Famous Fighters is a wickedly absurd and delightfully entertaining romp which more than proved worthy of my initial affection. But, I have no idea why Smith and Pappalardo bothered to print it.
My copy of Matt Smith and Tom Pappalardo's Famous Fighters arrived alongside perhaps the most unassuming press release I have ever read, addressed to "Dear Comic Book Reviewer/Blogger/Columnist/Ham Radio Operator/Innocent Bystander" and ending with the following plea: "Please review Famous Fighters for your publication/pseudo-publication/karaoke night." Between this friendly introduction and the premiere issue's title ("Situation: Armageddalypse!"), I was about halfway in love with Famous Fighters before I had even opened it.
Having since read Famous Fighters cover to cover, I would like to make two important notes before proceeding with my review. First, despite some uneven moments, Famous Fighters is a wickedly absurd and delightfully entertaining romp which more than proved worthy of my initial affection. Second, I have no idea why Smith and Pappalardo bothered to print it.
I have noted before that American culture, and particularly American youth culture, has in recent years taken a turn toward the surreal and the nonsensical. The young prefer their humor, especially, to be random and bizarre. But young America's increasing taste for the odd seems to be directly proportionate to its decreasing attention span, which is no doubt why the Random movement came to prominence during the ever-growing influence of the internet. Indeed, at times it seems that the internet is composed entirely of barely comprehensible, blink-and-you-miss-it disposable memes and videos. One wonders what a future civilization might make of the early twenty-first century based only on briefly ubiquitous phrases like "All your base are belong to us" and "teh w1n."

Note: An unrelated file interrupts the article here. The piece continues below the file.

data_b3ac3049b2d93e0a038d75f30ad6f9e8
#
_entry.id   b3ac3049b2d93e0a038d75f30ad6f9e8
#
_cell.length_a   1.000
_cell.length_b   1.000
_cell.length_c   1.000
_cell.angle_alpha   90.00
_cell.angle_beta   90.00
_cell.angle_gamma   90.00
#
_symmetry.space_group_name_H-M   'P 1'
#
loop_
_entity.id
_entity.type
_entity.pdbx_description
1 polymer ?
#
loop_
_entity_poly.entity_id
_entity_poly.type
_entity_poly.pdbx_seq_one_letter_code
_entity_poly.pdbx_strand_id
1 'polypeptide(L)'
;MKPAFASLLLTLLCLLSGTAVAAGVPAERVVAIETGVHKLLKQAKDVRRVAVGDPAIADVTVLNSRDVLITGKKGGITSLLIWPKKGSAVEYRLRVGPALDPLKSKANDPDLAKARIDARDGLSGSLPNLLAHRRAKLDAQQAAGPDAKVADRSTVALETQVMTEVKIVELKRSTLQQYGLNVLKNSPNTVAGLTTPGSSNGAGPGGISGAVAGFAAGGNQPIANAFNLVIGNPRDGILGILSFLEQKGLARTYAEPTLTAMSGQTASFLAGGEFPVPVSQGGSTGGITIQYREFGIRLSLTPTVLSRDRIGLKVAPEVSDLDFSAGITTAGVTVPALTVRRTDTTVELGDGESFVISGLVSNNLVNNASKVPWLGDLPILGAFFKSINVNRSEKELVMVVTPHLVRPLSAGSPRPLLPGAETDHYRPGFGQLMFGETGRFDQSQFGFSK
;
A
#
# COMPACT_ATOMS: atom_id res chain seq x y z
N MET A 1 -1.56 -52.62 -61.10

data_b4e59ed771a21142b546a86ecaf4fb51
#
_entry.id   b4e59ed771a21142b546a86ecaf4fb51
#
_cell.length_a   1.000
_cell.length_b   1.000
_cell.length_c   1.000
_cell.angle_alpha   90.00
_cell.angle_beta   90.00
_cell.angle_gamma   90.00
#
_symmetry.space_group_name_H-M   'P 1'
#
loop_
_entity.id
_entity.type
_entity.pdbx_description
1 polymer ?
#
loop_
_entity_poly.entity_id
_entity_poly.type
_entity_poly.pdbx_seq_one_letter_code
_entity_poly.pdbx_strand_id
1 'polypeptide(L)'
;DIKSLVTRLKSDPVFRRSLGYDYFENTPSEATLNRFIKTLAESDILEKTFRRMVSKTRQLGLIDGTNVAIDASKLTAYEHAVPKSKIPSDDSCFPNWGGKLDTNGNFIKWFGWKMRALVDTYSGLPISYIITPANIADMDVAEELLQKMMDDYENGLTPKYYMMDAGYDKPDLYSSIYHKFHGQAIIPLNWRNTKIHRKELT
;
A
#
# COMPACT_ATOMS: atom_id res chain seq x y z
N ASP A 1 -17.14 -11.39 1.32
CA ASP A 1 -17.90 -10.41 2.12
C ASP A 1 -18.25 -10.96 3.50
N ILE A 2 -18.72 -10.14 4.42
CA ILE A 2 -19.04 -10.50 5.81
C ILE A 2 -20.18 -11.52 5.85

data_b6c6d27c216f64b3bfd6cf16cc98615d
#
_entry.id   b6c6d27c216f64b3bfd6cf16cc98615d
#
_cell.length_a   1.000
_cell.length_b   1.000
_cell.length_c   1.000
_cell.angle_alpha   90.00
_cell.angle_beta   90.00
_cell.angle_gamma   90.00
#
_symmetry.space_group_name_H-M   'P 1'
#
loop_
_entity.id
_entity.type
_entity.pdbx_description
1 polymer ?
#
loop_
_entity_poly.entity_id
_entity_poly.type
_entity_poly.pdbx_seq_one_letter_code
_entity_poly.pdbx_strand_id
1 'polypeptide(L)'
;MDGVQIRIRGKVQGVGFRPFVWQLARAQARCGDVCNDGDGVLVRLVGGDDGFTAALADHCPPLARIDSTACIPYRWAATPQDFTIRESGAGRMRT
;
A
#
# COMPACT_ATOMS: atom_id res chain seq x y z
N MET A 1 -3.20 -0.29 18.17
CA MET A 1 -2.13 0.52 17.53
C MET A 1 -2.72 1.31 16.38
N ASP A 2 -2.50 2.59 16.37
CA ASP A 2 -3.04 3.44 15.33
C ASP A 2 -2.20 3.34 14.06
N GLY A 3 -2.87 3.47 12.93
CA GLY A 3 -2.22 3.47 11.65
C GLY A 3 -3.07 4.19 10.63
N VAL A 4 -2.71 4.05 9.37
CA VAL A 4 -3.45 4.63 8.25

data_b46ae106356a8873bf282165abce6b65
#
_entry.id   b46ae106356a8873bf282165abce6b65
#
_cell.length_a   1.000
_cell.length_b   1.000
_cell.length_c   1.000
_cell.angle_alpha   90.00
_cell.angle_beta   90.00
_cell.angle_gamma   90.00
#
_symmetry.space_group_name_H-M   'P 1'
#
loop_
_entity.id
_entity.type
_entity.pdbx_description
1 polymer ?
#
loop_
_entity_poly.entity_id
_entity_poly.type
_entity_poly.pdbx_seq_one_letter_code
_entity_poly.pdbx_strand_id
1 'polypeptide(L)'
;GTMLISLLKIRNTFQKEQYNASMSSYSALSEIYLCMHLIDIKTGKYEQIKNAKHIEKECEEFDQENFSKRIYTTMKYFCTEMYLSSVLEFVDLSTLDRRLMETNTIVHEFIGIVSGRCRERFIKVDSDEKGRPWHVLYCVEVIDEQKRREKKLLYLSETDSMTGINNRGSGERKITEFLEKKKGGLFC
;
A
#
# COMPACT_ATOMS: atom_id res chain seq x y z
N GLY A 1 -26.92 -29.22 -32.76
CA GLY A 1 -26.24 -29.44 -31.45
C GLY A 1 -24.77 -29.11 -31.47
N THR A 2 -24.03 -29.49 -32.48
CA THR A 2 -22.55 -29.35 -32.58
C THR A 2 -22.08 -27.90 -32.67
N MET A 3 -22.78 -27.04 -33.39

Meanwhile, despite my having not seen it for myself, I was frankly taken aback at the largely lukewarm and occasionally hostile reviews Aqua Teen Hunger Force Colon Movie Film for Theaters received during its theatrical run. However, those harsh reviews probably stem from the fact that Aqua Teen Hunger Force is a product of and for the internet age; it is almost violently odd, and for viewers with a strong appreciation for the strange, it is quite charming, but only, perhaps, in small doses. Indeed, Aqua Teen Hunger Force would have arguably made more sense as an internet broadcast than a cable program, which brings us back to Famous Fighters, a quirky and often fall-down funny comic that should have never seen print, because the internet represents its best hope of finding a loyal audience. I love Famous Fighters, but it should be a webcomic.
Famous Fighters runs 54 pages, and few of its tales run more than one page. Most of them (also the best of them) concern a barbarian lord called, well, Barbarian Lord, who does away with villains like Skull-Master and then writes poems to honor his victory ("Greedy monk / Hoarding sheep / Fat and sleeping / Your time has come.") The charm of these goofy gags is difficult to justify in a review. Suffice to say, I laughed aloud several times while reading Famous Fighters, and any pressure I feel to justify my love is lessened somewhat by its obscure Iron Maiden gags and its competing samurai battle cries ("Walrus scratched flabby bum!" "I am fat wet bum of receding hairline school!")
We each have our own tastes and opinions, and generally speaking, I am willing to concede that each person's opinion is as valid as the next. But when it comes to such verses as "The fallen man leaves sword and gold / It is good my arms are two", you either love it, or you are wrong.